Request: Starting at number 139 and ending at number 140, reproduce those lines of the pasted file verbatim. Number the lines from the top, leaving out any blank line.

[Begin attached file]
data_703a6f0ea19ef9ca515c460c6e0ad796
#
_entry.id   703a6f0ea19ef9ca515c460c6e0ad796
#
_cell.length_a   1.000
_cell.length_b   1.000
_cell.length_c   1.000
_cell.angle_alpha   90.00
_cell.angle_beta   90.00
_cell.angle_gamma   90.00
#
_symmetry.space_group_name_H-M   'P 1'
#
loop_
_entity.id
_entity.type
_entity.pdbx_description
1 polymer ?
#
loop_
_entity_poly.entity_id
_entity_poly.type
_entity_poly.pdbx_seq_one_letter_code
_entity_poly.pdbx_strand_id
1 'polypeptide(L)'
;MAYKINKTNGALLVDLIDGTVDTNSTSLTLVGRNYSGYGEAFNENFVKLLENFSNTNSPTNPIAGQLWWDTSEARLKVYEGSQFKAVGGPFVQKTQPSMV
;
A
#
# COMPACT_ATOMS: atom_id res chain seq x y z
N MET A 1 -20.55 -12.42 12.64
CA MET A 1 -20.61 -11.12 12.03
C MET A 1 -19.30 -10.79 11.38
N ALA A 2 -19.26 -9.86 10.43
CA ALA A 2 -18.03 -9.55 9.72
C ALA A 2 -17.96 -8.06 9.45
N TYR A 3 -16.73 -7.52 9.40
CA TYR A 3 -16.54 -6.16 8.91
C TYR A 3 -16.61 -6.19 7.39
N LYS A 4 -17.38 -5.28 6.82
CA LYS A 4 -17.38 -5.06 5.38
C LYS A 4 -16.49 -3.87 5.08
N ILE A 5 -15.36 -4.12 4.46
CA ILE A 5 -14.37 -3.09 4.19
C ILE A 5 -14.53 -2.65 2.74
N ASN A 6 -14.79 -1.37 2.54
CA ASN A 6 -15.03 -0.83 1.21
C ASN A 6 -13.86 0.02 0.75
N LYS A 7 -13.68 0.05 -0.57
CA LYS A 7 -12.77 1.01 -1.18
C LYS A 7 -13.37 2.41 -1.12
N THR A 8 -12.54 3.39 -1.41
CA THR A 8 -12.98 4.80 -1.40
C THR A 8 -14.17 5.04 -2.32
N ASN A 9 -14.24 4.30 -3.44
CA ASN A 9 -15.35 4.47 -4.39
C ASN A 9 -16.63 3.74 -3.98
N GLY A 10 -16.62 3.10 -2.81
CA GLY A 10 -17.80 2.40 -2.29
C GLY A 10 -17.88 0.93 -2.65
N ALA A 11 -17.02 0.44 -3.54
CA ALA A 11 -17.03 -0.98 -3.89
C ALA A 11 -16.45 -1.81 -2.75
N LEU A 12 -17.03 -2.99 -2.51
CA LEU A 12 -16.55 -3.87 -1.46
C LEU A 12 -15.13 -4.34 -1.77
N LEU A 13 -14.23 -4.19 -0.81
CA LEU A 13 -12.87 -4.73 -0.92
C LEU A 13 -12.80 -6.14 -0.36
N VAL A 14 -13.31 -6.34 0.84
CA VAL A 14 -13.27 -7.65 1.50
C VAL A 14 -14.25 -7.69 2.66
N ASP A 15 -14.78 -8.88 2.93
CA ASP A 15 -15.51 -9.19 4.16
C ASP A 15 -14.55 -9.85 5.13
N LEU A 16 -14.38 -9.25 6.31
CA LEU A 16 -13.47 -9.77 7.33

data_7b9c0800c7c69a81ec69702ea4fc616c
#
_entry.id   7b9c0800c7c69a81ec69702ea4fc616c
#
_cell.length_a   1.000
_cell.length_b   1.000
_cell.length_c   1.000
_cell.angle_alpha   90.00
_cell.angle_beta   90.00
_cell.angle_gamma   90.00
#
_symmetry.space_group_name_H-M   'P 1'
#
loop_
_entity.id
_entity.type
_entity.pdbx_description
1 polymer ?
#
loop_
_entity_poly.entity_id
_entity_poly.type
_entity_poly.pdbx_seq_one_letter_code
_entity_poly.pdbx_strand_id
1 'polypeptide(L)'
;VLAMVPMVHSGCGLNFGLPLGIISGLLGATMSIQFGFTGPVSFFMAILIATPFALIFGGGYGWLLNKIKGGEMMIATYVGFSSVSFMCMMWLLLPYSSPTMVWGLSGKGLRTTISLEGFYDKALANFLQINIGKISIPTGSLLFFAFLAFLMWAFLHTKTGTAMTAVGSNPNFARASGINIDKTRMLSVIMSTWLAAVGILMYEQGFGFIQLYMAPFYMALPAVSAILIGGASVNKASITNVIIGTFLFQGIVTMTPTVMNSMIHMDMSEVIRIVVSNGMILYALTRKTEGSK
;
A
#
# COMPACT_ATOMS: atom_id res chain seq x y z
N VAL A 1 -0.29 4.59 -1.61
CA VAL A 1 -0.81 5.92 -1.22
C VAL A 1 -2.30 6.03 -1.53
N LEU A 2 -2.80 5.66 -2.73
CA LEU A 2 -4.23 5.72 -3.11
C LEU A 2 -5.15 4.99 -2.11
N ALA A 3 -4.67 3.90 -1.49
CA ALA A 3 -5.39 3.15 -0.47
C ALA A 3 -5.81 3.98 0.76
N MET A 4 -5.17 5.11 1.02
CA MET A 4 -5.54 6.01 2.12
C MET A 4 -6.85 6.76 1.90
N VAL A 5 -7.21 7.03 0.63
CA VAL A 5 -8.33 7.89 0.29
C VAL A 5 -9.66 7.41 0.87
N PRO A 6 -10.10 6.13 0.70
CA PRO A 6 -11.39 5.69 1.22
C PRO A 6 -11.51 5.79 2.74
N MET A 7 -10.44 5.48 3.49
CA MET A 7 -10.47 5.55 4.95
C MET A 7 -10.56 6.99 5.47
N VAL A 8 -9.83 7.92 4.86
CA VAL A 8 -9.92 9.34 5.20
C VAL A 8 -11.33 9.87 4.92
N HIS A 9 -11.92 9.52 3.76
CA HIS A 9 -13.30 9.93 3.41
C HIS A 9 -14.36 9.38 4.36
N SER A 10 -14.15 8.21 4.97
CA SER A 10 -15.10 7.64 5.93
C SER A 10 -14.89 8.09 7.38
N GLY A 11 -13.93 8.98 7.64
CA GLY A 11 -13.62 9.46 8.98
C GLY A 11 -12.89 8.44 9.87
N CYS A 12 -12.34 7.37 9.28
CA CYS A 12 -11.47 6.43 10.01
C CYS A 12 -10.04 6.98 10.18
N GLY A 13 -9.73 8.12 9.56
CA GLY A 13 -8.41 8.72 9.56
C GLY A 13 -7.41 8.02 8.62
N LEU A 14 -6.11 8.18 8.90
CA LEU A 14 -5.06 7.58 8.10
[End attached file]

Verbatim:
CA GLY A 11 -13.62 9.46 8.98
C GLY A 11 -12.89 8.44 9.87